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I'm fixing to go at my feed ramp with a dremel polishing wheel. What type of polishing compound is recommended for such a procedure? Any hints? How long do I go at it at what speed?
 

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You do not need polishing compound or a dremel.

Use very fine sand paper on a dowel stick. IF you use a dremel, only use it after the dowel stick to polish up and go lightly with it using a fine cratex polishing point.
 

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Use a 3/8 dowel wrapped with 320 wet and dry paper lubricated with soapy water. Make two or three passes and check your work. Don't change the contour or the angle. Don't try for a mirror finish. Don't try to remove all the machining marks. The fact that your were going to "go at" the ramp to polish it indicates you may need to do a bit of reading to understand how the ramp is designed to work.
 

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SevenL4...

Thanks for the great "How-To". Really appreciate the specifics.

What's the recommendation for how often a feed ramp should be polished? :scratch:
 

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facilitator said:
SevenL4...

Thanks for the great "How-To". Really appreciate the specifics.

What's the recommendation for how often a feed ramp should be polished? :scratch:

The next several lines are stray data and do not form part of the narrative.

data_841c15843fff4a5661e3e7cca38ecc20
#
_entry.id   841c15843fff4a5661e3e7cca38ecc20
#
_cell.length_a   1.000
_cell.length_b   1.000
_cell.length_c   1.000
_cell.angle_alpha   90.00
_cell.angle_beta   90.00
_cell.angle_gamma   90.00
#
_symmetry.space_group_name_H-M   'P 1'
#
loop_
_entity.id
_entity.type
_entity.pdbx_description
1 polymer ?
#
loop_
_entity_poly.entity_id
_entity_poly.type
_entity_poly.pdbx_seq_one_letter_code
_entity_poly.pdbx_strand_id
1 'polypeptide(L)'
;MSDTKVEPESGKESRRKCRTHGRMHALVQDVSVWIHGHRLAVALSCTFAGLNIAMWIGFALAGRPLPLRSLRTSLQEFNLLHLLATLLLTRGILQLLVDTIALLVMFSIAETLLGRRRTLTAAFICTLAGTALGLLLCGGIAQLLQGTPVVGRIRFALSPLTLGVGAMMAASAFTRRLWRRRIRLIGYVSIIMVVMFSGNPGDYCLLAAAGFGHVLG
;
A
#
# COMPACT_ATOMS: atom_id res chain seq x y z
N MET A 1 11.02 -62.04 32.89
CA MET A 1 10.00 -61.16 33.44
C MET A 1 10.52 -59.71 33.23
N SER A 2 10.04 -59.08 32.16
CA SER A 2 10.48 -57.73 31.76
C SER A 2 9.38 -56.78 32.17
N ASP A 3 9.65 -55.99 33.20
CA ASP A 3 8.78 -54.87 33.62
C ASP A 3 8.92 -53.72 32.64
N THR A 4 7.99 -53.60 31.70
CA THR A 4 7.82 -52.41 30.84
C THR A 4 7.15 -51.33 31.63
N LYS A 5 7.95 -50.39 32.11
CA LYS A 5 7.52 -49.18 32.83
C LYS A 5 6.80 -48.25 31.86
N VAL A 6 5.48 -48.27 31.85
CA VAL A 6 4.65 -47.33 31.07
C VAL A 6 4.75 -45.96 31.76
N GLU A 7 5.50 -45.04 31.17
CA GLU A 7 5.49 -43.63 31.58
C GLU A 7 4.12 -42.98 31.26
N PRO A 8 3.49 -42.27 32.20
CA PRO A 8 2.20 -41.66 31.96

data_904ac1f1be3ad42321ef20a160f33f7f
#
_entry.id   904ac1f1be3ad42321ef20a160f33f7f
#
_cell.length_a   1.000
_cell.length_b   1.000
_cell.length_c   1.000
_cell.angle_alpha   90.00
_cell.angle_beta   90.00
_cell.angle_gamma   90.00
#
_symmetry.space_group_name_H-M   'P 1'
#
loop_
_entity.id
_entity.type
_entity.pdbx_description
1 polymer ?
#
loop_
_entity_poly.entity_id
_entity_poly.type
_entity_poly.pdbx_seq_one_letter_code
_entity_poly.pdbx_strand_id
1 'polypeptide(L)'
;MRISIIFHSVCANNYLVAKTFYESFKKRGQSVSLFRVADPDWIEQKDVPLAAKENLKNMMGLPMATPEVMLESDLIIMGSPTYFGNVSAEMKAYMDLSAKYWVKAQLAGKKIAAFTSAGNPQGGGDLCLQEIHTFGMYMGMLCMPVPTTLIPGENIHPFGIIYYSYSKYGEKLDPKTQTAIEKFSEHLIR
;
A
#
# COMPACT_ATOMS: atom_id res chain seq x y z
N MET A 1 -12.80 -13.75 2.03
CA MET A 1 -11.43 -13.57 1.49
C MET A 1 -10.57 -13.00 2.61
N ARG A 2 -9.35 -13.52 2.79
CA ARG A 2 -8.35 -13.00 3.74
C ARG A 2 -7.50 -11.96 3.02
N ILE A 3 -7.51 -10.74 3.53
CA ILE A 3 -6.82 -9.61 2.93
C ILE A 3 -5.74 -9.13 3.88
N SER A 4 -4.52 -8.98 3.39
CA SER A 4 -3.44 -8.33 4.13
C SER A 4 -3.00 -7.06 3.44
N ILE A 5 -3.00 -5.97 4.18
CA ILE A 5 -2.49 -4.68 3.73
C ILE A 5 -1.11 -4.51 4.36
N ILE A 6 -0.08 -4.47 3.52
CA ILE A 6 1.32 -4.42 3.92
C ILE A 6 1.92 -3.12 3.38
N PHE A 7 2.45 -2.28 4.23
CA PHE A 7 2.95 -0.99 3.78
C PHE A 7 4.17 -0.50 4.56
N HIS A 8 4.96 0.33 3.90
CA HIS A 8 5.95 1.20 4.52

It's not something you do occasionally, you do it once (if at all). I have a couple guns with rough looking feedramps that shoot flawlessly. Why mess with it?

be advised, if you go too far and change the angle of the ramp or make it TOO "slippery" you can seriously jack up your pistol.
 

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The sole and ONLY reason for "polishing" a feed ramp is if you have bullets catching on a rough feed ramp.
If the bullets aren't catching...... you DO NOT need a polish job.

When we talk about "Polishing" a feed ramp, what we really mean is SMOOTHING a feed ramp.
People hear "polish" and think "Like a mirror".
When they try for a mirror bright polish job, the feed ramp is OVER-polished, and the gun then starts to have problems it didn't have before.

So why do custom pistols have a mirror-like feed ramp?
Simple. The customer pays us for a "polish job" and when he gets back a gun with a SMOOTH but not mirror shiny feed ramp, he figures we ripped him off by taking money for something we didn't do.
So, we put on a mirror bright polish so the customer will know we did our job.

Again, if it ain't broke, DON'T FIX IT.
If you absolutely just can't stand it, use a good metal polish like Flitz, Mother's Mag, MAAS or any other good polish on a rag or Q-tip to "Polish" the feed ramp.
 

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My theory on grinding, polishing, or tightening is - just when you want to go a "little bit more" - STOP.
It is in our nature (at least mine) to go to far and regret it. :rolleyes:
 

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acoilfld said:
My theory on grinding, polishing, or tightening is - just when you want to go a "little bit more" - STOP.
It is in our nature (at least mine) to go to far and regret it. :rolleyes:
I cut that hole three times and it's still too big!!
 

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acoilfld said:
My theory on grinding, polishing, or tightening is - just when you want to go a "little bit more" - STOP.